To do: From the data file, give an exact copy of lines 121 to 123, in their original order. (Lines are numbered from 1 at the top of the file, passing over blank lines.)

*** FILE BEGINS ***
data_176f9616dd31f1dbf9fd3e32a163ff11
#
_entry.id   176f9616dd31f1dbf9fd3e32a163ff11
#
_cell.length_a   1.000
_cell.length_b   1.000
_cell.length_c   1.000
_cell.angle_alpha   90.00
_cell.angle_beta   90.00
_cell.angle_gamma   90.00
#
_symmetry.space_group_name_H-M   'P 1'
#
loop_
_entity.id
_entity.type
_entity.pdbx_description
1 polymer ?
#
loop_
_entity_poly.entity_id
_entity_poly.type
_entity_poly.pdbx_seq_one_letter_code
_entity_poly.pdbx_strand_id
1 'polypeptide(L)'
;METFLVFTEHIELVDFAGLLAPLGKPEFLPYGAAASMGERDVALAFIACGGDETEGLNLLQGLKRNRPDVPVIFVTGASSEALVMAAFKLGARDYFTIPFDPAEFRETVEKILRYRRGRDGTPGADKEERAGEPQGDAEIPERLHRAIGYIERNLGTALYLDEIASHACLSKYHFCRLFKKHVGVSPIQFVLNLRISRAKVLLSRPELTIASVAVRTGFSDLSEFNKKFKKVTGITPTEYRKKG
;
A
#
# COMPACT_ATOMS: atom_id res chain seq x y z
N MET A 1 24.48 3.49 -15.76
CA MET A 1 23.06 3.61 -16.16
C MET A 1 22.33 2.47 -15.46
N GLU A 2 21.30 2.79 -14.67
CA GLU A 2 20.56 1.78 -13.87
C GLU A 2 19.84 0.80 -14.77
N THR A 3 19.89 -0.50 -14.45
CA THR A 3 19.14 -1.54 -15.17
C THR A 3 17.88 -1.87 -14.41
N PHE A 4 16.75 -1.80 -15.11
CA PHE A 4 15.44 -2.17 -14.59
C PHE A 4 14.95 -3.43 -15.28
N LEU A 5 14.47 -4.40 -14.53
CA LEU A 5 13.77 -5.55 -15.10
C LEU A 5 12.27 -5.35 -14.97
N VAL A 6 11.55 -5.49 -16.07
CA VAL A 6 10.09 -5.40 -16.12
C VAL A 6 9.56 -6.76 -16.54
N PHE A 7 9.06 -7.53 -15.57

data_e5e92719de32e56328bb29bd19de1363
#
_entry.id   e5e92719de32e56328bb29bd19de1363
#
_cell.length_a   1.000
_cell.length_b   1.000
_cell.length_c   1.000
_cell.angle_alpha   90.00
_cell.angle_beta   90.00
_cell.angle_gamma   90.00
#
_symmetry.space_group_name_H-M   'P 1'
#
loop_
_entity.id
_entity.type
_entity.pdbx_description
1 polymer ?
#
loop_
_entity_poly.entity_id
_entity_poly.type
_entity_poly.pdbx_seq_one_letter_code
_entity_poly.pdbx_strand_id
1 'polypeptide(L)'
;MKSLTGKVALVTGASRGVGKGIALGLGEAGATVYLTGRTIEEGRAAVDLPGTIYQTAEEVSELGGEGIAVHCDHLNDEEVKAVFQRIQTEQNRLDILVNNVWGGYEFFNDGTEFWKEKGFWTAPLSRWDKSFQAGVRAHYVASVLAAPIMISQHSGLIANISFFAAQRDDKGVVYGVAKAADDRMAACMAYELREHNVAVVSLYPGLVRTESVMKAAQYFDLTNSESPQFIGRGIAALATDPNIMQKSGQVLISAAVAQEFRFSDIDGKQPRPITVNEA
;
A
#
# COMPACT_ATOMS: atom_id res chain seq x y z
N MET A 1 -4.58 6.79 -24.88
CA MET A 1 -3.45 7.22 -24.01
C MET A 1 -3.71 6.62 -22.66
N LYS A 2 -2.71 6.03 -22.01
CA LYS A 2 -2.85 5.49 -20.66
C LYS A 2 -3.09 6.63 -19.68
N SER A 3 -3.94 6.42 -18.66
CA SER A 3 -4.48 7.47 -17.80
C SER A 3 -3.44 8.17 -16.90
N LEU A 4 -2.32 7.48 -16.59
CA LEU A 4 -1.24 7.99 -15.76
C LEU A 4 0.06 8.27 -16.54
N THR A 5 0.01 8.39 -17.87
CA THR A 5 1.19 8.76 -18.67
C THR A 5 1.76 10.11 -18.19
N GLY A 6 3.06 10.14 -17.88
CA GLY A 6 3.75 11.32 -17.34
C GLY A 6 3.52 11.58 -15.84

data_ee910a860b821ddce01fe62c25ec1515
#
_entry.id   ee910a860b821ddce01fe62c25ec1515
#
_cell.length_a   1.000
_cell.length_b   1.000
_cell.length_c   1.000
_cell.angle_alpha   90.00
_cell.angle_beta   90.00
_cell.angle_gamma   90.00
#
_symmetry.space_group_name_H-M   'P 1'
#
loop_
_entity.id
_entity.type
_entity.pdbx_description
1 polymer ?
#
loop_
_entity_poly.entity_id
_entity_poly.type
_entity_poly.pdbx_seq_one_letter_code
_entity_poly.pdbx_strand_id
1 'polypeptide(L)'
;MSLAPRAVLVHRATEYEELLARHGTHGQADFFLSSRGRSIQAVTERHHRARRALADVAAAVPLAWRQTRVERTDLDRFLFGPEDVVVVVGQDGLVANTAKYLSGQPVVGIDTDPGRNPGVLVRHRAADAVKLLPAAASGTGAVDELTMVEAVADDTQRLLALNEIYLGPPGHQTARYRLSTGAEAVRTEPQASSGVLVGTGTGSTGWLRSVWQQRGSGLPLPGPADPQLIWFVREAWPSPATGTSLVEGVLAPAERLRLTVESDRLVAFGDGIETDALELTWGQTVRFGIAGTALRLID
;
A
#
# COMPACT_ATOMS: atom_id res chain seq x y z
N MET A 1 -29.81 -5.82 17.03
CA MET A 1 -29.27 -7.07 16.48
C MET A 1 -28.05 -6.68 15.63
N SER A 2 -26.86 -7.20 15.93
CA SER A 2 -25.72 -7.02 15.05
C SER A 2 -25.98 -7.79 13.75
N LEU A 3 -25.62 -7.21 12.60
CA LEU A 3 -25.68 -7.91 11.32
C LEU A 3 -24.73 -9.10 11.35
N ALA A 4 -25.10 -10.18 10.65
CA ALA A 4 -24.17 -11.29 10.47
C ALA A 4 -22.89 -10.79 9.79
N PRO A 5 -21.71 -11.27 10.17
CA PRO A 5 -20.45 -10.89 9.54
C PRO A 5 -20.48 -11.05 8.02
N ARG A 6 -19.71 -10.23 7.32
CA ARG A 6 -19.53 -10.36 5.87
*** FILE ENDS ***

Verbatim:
_entity_poly.pdbx_strand_id
1 'polypeptide(L)'
;MSLAPRAVLVHRATEYEELLARHGTHGQADFFLSSRGRSIQAVTERHHRARRALADVAAAVPLAWRQTRVERTDLDRFLFGPEDVVVVVGQDGLVANTAKYLSGQPVVGIDTDPGRNPGVLVRHRAADAVKLLPAAASGTGAVDELTMVEAVADDTQRLLALNEIYLGPPGHQTARYRLSTGAEAVRTEPQASSGVLVGTGTGSTGWLRSVWQQRGSGLPLPGPADPQLIWFVREAWPSPATGTSLVEGVLAPAERLRLTVESDRLVAFGDGIETDALELTWGQTVRFGIAGTALRLID